Placental Mammals Originated On Earth 65 Million Years Ago, Researchers Assert
the left is Maelestes gobiensis; on the right is a living hairy-tailed
mole Parascalops breweri from Allegheny County. Maelestes was
comparable in size to the mole (40 to 80 grams), but had a more
shrew-like life style . Note that the skull of Maelestes has more room
for teeth that the mole does, and in fact, Maelestes had even more
teeth as the bone holding the upper incisors is missing. (Credit: John
ScienceDaily (June 21, 2007) — An early mammal fossil discovered in Mongolia
led to researchers
asserting that the origins of placental mammals, which include humans,
can be dated to approximately 65 million years ago in the Northern
Hemisphere. These findings will be published in the June 21 issue of
The paper, co–authored by Carnegie Museum of Natural History
curator of mammals Dr. John Wible, is the most comprehensive support to
date for the traditional paleontological view that placental mammals
originated after the Cretaceous–Tertiary (K/T) Boundary, when dinosaurs
Of the 5,416 species of living mammals, 5,080 are placentals. The
remainder are marsupials –– pouched mammals –– and monotremes ––
egg–laying mammals. Controversy has surrounded the idea of when and
where placental mammals first made their appearance on Earth. Temporal
hypotheses remain as varied as the species themselves ranging from the
beginning of the Cretaceous period at 145 million years ago to the very
end at 65 million years ago.
The controversy is debated not just among paleontologists who study
the fossil record but among molecular systematists who study DNA in
living mammals. Yet the DNA studies do not agree on the timing or place
of placental origin, with hypotheses ranging between 140 and 80 million
years ago, sometimes in the Northern Hemisphere and sometimes in the
Southern. The most recent molecular study, published in late March in
Nature, supported the emergence of the major groups of modern
placentals 100 million years agoe.
"Our research gives credence and weight to the traditional
paleontological view of placental mammals appearing 65 million years
ago when the dinosaurs died off,” said Dr. Wible. “When dinosaurs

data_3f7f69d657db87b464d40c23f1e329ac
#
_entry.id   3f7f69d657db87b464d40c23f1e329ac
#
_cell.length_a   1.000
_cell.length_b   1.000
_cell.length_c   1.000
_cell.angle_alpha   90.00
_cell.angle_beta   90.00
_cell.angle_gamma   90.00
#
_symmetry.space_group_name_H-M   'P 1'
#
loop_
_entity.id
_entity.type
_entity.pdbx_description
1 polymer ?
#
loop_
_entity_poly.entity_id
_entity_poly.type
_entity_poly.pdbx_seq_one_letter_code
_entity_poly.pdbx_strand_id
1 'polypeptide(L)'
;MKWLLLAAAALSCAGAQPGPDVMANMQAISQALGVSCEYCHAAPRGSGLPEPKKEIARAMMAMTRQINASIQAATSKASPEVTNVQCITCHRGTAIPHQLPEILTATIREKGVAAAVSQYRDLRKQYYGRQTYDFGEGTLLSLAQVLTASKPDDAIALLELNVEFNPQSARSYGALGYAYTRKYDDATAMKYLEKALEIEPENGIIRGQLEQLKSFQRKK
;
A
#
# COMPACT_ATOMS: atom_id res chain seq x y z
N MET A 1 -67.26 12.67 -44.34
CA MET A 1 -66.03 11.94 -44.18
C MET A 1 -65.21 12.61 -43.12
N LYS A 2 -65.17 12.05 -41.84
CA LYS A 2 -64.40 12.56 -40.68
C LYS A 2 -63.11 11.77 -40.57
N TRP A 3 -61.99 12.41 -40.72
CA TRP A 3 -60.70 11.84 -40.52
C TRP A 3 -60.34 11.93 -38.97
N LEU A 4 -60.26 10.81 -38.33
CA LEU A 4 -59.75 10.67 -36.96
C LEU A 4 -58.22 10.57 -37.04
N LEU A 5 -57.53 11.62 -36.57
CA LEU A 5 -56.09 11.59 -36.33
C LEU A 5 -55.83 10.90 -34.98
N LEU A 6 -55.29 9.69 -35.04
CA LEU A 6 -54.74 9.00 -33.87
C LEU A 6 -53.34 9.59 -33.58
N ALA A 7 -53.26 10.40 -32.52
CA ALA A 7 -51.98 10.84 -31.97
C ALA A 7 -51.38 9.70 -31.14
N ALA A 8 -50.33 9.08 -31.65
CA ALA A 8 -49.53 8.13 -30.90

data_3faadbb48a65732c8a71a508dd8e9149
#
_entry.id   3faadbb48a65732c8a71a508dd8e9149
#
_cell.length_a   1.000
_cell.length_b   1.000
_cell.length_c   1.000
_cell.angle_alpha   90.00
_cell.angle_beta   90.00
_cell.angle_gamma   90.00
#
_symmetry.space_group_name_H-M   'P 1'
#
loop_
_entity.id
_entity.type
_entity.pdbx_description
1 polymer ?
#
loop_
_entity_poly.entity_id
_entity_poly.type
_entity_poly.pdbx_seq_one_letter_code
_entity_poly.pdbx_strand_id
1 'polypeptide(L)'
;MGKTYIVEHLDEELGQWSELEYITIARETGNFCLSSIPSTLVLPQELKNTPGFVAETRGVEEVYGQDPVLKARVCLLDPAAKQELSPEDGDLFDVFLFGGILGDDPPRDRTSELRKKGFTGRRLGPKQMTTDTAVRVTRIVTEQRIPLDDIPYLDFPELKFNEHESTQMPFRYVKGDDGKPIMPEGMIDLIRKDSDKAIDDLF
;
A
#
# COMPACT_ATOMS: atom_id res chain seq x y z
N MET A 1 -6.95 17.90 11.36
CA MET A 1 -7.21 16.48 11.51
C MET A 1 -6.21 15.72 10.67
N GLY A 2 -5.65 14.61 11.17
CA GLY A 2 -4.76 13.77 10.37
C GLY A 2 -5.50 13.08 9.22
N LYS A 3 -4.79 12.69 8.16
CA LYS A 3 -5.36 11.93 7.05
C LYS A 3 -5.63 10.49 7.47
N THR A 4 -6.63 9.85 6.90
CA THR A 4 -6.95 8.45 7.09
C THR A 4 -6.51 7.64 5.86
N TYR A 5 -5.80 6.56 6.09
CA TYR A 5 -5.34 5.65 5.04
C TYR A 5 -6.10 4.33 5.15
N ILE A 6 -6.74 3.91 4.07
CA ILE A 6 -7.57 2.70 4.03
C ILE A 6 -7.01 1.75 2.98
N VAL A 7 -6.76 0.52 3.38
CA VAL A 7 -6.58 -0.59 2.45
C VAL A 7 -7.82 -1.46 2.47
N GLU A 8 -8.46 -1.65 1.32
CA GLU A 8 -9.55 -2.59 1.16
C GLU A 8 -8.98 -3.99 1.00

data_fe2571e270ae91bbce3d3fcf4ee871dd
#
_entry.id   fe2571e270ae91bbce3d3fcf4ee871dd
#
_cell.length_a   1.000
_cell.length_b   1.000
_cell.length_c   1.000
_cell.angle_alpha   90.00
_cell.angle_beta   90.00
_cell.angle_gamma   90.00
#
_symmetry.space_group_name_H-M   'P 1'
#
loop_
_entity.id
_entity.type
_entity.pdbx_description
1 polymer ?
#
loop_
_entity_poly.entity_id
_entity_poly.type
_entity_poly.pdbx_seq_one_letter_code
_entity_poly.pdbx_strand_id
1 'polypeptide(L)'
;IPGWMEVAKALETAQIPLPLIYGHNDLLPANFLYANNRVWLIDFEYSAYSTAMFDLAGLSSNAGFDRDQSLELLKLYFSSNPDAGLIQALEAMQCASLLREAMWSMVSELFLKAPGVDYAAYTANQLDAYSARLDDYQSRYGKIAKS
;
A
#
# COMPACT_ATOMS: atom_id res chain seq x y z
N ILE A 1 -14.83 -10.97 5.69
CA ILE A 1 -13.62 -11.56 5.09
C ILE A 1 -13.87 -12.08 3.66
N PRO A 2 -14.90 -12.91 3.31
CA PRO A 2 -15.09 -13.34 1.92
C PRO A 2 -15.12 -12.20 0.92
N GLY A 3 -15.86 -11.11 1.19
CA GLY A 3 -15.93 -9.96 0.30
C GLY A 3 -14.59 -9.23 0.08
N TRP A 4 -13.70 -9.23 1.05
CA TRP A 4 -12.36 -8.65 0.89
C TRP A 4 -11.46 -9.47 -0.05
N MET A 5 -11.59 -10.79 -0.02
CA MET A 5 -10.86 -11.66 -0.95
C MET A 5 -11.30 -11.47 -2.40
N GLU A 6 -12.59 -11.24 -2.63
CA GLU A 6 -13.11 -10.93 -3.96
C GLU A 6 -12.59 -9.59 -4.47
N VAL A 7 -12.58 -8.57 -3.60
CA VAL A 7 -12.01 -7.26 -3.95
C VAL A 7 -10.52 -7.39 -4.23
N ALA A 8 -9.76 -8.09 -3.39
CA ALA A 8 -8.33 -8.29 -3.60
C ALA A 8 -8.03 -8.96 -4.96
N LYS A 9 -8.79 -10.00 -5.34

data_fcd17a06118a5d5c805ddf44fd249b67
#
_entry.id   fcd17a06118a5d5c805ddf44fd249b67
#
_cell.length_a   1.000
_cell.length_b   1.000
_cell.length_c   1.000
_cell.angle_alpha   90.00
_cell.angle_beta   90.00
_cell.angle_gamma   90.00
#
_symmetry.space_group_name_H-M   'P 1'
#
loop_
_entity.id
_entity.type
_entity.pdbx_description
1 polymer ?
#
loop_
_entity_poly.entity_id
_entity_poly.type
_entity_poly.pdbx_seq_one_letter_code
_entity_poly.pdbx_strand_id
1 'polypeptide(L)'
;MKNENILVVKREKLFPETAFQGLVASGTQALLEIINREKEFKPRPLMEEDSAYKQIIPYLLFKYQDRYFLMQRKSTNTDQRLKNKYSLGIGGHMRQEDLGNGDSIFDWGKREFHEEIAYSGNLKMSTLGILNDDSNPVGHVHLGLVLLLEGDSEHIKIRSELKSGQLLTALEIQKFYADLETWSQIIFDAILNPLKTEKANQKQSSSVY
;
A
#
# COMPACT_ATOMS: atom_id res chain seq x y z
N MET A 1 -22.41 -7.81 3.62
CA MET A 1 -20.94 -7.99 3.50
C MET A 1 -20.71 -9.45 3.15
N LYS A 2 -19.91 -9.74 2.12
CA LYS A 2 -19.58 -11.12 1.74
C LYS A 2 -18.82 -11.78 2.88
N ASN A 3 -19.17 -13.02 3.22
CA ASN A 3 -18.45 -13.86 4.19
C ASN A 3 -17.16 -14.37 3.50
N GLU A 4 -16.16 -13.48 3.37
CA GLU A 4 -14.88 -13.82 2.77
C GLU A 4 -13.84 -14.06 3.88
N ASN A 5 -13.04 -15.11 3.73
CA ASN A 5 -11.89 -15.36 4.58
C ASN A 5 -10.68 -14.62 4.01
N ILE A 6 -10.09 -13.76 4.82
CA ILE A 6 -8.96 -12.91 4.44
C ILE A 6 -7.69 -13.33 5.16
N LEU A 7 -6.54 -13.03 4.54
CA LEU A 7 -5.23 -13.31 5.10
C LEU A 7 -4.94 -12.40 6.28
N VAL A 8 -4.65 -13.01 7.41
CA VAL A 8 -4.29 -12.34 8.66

became extinct, ecological niches emerged that gave modern placental
mammals opportunities to thrive and diversify."
The catalyst behind this research into the origin of modern
placental mammals by Dr. Wible and his co–authors was the discovery of
a new mammal, Maelestes gobiensis. Maelestes was discovered in July
1997 in the Gobi Desert of Mongolia during a joint expedition of the
Mongolian Academy of Sciences and American Museum of Natural History,
also known as MAE (the root of the new mammal’s name). Members of the
expedition included Guillermo Rougier of University of Louisville and
Michael Novacek of American Museum of Natural History, both co–authors
of the Nature paper. The final co–author of the paper is Robert Asher
of University of Cambridge, United Kingdom.
After its discovery, the fossil was transported to the American
Museum of Natural History in New York and later cleaned and prepared by
the museum. In 2003, Dr. Wible examined it and made note of its unique
dentition and realized it was a new species. This mammal is noteworthy
because it is well–preserved and fairly complete, a rarity amongst
early mammals. Afterwards, Dr. Wible obtained the specimen on loan from
the American Museum of Natural History and brought it to Carnegie
Museum of Natural History where he began work in comparing its features
to other forms.
“It was the discovery of Maelestes that sparked the research to
begin with,” said Dr. Wible. “If Maelestes had not been found, the
broader analysis would not have been done.”
Maelestes was shrew–like with a similar diet and locomotion but
larger in size. It existed during the time of well-known Late
Cretaceous dinosaurs such as Velociraptor, Oviraptor and Protoceratops.
Wible and his co–authors classified the Maelestes as a new
eutherian mammal, the broader group that includes placentals and their
extinct relatives. To place Maelestes among other mammals, the
researchers conducted a phylogenetic analysis, examining 409
morphological features across 69 living and extinct taxa.
The research from this analysis strongly suggests that no member of
any living groups of placental mammals reaches back further than 65
million years ago, when the dinosaurs disappeared.
Adapted from materials provided by Carnegie Museum of Natural History.
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